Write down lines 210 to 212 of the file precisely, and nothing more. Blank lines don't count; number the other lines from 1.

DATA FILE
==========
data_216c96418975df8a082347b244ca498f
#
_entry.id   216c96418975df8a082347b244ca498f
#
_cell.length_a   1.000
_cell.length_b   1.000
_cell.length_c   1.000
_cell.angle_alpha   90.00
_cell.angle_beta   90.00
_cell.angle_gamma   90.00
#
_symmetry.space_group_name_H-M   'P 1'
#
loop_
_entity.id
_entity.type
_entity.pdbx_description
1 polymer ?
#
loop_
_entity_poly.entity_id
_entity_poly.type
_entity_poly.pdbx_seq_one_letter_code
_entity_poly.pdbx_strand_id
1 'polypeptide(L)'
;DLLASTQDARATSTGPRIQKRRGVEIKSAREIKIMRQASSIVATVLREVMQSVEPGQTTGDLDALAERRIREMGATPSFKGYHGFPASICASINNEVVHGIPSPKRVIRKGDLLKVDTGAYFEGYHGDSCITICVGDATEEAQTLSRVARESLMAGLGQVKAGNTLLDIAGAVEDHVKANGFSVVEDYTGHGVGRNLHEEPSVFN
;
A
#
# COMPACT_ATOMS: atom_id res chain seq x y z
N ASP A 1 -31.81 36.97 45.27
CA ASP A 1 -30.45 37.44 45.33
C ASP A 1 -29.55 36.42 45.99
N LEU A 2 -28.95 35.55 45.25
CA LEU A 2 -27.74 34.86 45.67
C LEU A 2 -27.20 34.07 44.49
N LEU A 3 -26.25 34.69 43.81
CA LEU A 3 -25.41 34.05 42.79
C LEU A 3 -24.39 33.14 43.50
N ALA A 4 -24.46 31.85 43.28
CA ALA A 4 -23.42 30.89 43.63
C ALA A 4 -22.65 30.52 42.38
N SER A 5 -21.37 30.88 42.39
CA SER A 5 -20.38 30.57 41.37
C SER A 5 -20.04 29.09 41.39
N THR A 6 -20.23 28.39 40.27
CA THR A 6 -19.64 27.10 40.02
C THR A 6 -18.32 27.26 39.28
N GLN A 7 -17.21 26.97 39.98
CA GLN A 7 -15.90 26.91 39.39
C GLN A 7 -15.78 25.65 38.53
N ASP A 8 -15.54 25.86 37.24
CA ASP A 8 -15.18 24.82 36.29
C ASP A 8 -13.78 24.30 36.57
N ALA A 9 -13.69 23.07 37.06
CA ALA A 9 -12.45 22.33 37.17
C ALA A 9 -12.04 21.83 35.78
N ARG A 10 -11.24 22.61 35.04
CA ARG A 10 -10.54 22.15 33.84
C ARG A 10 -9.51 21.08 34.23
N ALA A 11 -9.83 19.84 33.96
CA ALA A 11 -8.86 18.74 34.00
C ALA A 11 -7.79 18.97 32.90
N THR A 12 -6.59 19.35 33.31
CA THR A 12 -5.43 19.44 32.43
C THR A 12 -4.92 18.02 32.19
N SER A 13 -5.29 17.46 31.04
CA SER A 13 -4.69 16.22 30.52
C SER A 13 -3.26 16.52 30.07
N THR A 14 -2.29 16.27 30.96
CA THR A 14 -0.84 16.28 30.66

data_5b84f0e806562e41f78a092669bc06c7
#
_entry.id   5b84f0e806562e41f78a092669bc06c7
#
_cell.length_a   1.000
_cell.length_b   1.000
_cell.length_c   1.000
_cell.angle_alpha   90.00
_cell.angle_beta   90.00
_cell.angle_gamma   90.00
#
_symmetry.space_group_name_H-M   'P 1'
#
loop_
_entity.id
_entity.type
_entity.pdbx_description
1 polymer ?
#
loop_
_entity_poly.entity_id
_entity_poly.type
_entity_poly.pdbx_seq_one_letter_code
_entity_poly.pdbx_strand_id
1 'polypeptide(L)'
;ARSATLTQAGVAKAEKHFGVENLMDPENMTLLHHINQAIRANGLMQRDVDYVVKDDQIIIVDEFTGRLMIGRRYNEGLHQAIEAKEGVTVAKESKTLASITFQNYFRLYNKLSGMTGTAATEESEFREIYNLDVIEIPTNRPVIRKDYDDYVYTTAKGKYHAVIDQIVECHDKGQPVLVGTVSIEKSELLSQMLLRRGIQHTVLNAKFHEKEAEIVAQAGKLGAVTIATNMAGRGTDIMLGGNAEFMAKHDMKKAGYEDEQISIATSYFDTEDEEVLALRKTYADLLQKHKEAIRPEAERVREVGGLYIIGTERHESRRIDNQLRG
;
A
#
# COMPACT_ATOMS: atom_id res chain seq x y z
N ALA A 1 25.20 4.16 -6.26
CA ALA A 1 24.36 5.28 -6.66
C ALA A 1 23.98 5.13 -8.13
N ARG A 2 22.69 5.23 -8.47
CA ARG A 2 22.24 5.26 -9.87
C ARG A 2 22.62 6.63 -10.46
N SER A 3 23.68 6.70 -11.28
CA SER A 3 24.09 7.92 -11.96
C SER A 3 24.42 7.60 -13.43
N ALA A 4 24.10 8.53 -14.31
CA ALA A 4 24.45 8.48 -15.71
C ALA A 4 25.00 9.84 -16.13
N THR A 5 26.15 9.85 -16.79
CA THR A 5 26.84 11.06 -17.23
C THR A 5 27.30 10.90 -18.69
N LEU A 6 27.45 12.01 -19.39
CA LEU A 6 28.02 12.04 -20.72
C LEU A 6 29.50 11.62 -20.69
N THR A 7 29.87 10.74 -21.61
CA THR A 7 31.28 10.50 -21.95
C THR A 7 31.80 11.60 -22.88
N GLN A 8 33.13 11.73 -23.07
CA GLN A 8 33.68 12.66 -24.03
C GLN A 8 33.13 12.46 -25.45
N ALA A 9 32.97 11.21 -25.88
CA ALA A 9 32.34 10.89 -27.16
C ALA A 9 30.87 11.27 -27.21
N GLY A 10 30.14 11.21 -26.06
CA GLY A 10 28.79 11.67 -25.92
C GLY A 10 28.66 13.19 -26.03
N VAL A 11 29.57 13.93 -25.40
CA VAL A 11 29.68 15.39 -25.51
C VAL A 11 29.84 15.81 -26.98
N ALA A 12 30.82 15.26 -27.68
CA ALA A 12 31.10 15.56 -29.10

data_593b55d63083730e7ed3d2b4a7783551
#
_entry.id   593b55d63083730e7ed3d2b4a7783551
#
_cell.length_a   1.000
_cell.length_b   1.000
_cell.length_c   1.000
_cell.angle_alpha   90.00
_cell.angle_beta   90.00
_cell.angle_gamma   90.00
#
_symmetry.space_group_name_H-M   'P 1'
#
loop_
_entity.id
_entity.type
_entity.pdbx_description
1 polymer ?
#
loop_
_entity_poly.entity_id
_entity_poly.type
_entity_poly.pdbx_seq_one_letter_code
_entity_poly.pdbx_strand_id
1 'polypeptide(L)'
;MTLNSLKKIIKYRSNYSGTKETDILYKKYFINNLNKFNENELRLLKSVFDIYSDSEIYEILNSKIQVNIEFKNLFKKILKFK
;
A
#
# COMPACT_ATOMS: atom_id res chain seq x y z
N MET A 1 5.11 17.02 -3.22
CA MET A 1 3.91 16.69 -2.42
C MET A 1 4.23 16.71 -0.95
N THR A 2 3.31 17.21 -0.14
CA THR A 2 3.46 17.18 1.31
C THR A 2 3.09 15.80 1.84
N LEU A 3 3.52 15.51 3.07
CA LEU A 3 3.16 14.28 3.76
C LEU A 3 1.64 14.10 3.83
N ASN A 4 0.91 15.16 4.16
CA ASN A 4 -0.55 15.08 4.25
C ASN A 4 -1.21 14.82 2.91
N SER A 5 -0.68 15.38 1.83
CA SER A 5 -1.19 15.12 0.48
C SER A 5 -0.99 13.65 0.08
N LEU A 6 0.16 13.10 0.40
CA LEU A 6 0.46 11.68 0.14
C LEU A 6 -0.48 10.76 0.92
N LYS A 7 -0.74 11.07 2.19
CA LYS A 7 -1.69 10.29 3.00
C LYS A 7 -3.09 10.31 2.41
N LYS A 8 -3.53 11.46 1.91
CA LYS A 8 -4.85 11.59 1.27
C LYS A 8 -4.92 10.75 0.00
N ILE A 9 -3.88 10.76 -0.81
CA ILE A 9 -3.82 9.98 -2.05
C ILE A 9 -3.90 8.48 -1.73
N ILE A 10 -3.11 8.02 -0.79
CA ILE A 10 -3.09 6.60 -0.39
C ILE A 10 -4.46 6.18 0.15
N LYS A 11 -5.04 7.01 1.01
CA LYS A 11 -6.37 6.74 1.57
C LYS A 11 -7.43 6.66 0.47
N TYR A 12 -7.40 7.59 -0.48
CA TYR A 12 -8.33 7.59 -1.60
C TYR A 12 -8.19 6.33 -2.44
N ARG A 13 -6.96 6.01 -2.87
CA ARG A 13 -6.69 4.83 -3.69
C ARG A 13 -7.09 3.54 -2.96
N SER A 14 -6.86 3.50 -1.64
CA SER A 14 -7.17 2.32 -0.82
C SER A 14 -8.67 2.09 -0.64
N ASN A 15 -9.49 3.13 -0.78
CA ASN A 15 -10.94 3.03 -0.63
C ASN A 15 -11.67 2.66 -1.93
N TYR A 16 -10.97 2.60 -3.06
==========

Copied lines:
CA ASN A 15 -10.94 3.03 -0.63
C ASN A 15 -11.67 2.66 -1.93
N TYR A 16 -10.97 2.60 -3.06